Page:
Maintaining Teak Decks

Maintaining Teak Decks

The maintenance of teak decks is one topic sure to start a debate on the dock! It seems everyone has an opinion on what is best and if you jump on the internet and start searching ‘teak maintenance’ you will see what I mean! The differences of opinion  usually centres around whether teak should be left alone and allowed to ‘grey off’ naturally, versus the use of oils, sealers and acid based cleaners.

However one thing I think we can all agree upon is, nothing looks and feels as good under foot as a teak deck!

The luxury of a teak deck

The luxury of a teak deck

In order to understand how to care for your teak deck, it is important to know something about the wood itself. Teak is a very dense hardwood that has an extremely high oil and wax content. These traits are what makes teak the ideal decking material.

Oiling teak is unnecessary and not always a good look.

Oiling teak is unnecessary and not always a good look.

The wood is naturally resistant to rot or degradation caused by fungal decay. The truth is, teak does not require oils or sealers and in theory will survive well with virtually no maintenance.

Whilst the idea of leaving a teak deck to its own devises is good in theory, the truth is, most of our boats aren’t used often enough and so dirt and too much fresh water will eventually take their toll. After all the recent rain I have seen a lot of mould and even green moss on many boats around the marina. Without regular use the dirt really starts to build up and so regular cleaning is important.

Moss growth from the recent rains

Moss growth from the recent rains

In my opinion drab looking teak really lets the appearance of a boat down and I have heard many brokers and buyers alike confirm this. So for those who want to keep their teak looking its best there are a couple basic rules that should be followed.

Rule 1- Never use a high pressure hose to clean teak decks. As with most timbers, teak is made up of hard and soft grains. A high pressure hose will very quickly blast the soft grain out leaving the hard grain behind and you end up with a corduroy texture to the surface. This will eventually require sanding to level the surface again, seriously reducing the lifespan of your teak.

Rule 2 – Never scrub your teak with a hard bristle brush. Just like a water jet it will rub out the soft grain. I use a soft bristle brush or a soft scour pad attachment.  When brooming always try and go across the grain.

Always use a soft bristle brush

Always use a soft bristle brush

So how do you keep them looking good?

In an ideal world, good covers will help slow down the weathering effects but this isn’t always practical. So eventually they will start to look drab from the effects of weathering. It’s not only the elements that take their toll on teak. They suffer from too much fun also! I see many decks with oily stains from dropped nibbles and red wine. These stains often end up mouldy if left alone.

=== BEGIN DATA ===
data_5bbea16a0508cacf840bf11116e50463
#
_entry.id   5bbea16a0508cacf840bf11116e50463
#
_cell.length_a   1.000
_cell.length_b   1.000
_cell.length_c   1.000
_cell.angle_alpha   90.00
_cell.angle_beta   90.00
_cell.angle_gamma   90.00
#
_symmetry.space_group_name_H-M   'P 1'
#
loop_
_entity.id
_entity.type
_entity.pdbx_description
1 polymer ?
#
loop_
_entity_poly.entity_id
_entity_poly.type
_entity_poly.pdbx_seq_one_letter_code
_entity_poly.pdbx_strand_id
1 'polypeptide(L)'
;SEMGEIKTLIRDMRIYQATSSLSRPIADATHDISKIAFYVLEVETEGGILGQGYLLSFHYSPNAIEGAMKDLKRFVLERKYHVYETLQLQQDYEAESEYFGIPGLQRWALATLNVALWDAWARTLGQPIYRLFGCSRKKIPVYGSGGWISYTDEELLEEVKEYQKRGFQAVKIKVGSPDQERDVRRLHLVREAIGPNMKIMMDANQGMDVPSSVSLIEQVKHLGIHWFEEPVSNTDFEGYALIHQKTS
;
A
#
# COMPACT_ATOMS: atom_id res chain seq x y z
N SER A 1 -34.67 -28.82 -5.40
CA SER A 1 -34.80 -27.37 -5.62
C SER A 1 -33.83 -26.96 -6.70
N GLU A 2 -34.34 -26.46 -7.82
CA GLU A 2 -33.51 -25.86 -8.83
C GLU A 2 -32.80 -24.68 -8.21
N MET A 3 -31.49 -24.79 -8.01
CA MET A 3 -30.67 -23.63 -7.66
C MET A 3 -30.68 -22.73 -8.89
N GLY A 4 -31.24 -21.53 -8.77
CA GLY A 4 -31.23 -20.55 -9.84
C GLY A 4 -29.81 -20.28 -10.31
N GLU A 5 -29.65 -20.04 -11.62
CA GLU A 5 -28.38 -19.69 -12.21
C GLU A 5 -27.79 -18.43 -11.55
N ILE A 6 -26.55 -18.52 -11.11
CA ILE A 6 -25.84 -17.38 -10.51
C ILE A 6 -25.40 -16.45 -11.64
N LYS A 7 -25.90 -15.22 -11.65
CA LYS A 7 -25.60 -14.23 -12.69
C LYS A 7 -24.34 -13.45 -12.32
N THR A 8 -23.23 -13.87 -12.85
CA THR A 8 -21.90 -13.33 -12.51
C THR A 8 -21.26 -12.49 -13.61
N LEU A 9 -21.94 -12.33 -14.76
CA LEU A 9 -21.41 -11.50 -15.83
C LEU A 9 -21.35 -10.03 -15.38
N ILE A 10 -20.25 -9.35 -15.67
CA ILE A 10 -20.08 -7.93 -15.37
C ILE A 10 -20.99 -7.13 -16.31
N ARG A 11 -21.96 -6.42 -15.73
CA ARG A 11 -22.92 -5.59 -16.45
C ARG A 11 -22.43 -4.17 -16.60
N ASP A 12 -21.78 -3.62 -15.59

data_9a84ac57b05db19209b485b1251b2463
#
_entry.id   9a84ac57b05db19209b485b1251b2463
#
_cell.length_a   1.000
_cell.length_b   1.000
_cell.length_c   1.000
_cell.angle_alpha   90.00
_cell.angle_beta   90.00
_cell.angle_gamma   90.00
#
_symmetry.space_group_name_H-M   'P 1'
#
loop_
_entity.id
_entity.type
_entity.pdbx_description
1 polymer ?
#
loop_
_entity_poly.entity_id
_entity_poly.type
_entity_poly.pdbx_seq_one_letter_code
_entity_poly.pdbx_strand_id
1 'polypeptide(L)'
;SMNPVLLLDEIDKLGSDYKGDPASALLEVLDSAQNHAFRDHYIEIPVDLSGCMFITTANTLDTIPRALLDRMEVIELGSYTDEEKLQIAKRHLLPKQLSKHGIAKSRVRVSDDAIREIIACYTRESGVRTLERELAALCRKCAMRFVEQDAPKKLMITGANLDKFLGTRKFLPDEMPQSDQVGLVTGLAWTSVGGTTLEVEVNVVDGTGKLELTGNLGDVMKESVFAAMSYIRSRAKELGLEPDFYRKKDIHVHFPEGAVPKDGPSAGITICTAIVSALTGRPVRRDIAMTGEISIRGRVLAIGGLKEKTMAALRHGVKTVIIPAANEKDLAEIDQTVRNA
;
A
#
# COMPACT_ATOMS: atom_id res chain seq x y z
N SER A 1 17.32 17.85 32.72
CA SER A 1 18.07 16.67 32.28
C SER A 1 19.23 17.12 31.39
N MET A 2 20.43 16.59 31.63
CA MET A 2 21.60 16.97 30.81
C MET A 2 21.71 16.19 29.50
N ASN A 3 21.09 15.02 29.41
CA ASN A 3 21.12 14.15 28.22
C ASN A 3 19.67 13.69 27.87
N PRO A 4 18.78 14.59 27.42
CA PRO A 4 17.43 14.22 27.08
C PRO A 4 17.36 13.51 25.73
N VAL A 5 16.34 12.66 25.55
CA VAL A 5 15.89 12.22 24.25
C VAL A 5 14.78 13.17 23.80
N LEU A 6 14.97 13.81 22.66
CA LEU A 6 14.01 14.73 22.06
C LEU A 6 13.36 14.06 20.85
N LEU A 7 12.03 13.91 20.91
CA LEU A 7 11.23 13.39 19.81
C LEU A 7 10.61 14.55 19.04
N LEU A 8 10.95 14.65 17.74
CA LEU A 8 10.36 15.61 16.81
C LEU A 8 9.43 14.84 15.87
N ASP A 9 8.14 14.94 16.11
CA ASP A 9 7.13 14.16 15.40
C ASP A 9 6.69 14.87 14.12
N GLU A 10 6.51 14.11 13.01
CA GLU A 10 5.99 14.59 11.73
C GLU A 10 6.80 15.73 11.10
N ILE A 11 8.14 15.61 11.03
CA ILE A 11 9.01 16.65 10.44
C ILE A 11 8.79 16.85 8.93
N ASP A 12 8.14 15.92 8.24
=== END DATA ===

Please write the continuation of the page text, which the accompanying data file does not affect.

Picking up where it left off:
We are spoilt for choice when it comes to teak cleaners and brighteners. Chandlery stores stock everything from soft detergent cleaners to single and two pack acid based cleaners. I think I have tried all of them by now and I’m amazed at how some will out perform others.

Using acid based products on a boat can be a nerve racking business. If you decide to use these products always follow the manufacturer’s instructions. Even then things can still go wrong! One common pitfall is not realising acid based cleaners will leave bleached streak marks in your antifoul along the waterline. I have also seen Sikaflex seams on freshly sanded decks turn soft and tacky after reacting to the acid based cleaners. So be careful and consult a professional for more advice.

When unblemished, the grey weathered teak can still look good.

When unblemished, the grey weathered teak can still look good.

Tips to keep teak looking good

  1. If possible, cover decks as much as possible to keep the sun and rain off
  2. Teak prefers salt water to fresh. I have been told the salt helps maintain the moisture and helps deter mould growth
  3. Wash them down regularly with the saltwater deck hose.
  4. Try to avoid oily foods and red wine making contact with the timber – this is a big ask for some of our members!
  5. When using the acid based cleaners don’t over do it. A lot of my clients have me treat their decks prior to a special occasion such as a function onboard, a regatta, for sale inspections or before they go cruising.  Half a dozen treatments a year would be at the higher end.
Wet teak looking its best!

Wet teak looking its best!

Happy and safe boating.

Peter Jenyns is a long time member of RQ and well known within the boating community having spent a lifetime on and around boats. He is an accomplished yachtsman and fisherman and has worked as a Master Class V Captain. He now operates Professional Boat Care which specialises in boat detailing and maintenance. If you have any questions feel free to call him on 0409 930 888

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